Prof. Rhea Paul
LE STUDIUM VISITING RESEARCH FELLOW
In residence at
Imaging and Brain laboratory (iBrain) / INSERM, University of Tours - FR
Prof. Sandrine Ferré
Integrating Clinical and Linguistic Perspectives in Developing a Tool for Identification of Child Language Disorders
This project includse the expansion of a research collaboration with Dr. Sandrine Ferré of Université de Tours. Dr. Ferré’s recent work focuses on the development of a tool that can, through the use of a simple nonsense word repetition task (e.g,, “Say, /plutik/”), identify children at risk for language disorders, regardless of their first language. A large body of previous work has shown that the ability to accurately repeat nonsense words, which is an index of the phonological coding skills that are intricately connected to language learning, reliably identifies monolingual English speaking children with language disorders. However, most standard nonsense word repetition (NWR) tasks are based on English sound-structure rules, and thus are not reliable for children who speak other languages. The proposal aims to develop a language-free NWR test that would be reliable regardless of the language or languages spoken by the child. The development of such a tool would enable the early and accurate identification of children who are experiencing difficulties in acquiring language, even in situations where the local language is not their mother tongue. With children entering schools from so many linguistically and culturally diverse backgrounds, such a tool will be invaluable in identifying those who will need intervention in order to succeed in the heavily language-based curriculum of the school setting. This aim will be accomplished through collaborative analyses of data already collected from children with typical development, and the collection of data from children with a range of developmental disorders.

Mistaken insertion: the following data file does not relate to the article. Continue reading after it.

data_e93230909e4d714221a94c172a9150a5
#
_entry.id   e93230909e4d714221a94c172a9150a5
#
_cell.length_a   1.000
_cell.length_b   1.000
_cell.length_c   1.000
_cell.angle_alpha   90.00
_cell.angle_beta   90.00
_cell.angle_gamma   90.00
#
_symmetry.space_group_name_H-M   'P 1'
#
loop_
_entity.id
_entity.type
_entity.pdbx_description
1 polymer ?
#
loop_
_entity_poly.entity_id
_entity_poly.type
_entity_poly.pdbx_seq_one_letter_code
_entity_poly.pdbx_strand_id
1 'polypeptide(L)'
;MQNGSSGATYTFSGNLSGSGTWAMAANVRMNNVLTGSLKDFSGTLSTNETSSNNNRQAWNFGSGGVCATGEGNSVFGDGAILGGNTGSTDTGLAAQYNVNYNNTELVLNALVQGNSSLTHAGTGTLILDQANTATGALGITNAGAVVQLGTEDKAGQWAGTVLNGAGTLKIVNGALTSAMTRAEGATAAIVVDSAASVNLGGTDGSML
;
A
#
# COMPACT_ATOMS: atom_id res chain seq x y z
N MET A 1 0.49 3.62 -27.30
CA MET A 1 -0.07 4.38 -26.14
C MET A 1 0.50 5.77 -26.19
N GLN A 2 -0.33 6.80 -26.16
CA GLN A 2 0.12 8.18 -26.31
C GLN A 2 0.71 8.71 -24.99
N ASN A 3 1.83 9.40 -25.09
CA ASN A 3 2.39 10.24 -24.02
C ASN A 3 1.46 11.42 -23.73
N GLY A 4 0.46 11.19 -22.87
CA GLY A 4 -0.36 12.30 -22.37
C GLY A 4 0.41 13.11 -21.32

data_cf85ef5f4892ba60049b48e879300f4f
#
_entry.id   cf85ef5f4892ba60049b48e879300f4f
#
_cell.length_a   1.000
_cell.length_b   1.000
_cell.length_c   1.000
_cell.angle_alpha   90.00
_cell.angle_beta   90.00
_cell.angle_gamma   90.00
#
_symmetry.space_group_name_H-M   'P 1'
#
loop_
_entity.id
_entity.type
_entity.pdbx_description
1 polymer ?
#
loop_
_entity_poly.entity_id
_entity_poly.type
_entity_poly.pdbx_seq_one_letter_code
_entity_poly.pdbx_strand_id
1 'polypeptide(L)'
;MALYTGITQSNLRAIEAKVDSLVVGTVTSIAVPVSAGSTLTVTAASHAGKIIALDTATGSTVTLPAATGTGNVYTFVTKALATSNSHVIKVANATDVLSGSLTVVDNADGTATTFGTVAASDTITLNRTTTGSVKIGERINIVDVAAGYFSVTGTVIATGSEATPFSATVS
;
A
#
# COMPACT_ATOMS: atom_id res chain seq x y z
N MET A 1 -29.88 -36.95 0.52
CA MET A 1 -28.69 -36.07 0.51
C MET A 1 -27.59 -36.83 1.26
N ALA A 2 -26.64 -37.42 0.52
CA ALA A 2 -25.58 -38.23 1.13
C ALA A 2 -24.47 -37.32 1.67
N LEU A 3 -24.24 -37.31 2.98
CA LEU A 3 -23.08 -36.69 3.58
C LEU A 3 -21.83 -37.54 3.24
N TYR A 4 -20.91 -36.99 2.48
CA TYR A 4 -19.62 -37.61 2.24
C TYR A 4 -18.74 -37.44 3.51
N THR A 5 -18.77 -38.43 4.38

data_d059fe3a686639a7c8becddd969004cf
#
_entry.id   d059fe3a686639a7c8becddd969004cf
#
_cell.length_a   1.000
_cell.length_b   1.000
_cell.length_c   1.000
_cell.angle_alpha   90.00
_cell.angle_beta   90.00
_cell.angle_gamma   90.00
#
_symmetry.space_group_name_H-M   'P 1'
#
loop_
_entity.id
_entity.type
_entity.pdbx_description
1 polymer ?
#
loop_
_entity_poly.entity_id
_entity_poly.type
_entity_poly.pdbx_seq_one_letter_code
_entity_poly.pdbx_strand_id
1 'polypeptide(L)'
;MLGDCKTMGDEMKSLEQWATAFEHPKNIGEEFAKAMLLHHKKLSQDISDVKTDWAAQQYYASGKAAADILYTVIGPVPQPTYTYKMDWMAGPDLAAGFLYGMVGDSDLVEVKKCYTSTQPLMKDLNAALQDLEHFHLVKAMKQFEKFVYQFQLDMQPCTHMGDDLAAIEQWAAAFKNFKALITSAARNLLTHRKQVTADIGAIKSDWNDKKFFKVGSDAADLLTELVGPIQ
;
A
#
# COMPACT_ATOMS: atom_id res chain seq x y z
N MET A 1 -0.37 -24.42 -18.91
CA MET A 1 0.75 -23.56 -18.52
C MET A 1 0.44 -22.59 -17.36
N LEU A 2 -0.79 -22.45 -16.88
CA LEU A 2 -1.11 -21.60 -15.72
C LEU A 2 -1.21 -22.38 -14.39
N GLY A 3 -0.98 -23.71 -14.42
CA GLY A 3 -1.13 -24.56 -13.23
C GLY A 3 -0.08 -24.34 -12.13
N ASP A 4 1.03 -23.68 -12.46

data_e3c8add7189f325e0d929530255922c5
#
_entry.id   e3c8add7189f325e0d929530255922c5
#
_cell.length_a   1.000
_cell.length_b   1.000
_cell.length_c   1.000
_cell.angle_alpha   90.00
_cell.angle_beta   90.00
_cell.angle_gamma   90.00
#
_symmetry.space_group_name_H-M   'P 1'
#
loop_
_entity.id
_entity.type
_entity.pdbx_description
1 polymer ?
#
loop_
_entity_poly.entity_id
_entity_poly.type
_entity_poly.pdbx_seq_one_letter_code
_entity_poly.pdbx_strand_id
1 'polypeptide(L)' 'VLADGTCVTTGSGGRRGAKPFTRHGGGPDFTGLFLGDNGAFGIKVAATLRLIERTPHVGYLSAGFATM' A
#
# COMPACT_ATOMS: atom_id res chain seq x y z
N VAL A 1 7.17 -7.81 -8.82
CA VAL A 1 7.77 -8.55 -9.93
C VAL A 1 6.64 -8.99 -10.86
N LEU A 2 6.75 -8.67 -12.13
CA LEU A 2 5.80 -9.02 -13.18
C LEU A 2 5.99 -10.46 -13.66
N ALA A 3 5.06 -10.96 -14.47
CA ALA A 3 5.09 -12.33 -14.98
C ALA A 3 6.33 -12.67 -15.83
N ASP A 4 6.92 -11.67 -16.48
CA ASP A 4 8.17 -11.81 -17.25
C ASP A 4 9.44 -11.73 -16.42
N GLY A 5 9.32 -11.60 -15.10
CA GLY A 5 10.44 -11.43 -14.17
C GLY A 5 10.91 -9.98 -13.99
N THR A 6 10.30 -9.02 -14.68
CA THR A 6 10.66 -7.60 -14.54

A second objective is to work with students at the undergraduate, graduate, and post-doctoral levels at Université de Tours who are engaged at its Autism Research unit, and to share my research, grant-writing, and publication experience with them. This will be accomplished through guest lectures in courses, regularly scheduled small group and individual meetings with Master’s, Doctoral, and Post-doctoral students in the unit.
Publications in relation with the research project
The goal of this session is to provide an overview of the principles of language intervention for children from ages 3–18 years of age and review the evidence base for selection of treatments for language disorders in preschool-aged and school-aged children, with special attention to interventions aimed at addressing pragmatic and social communication disorders.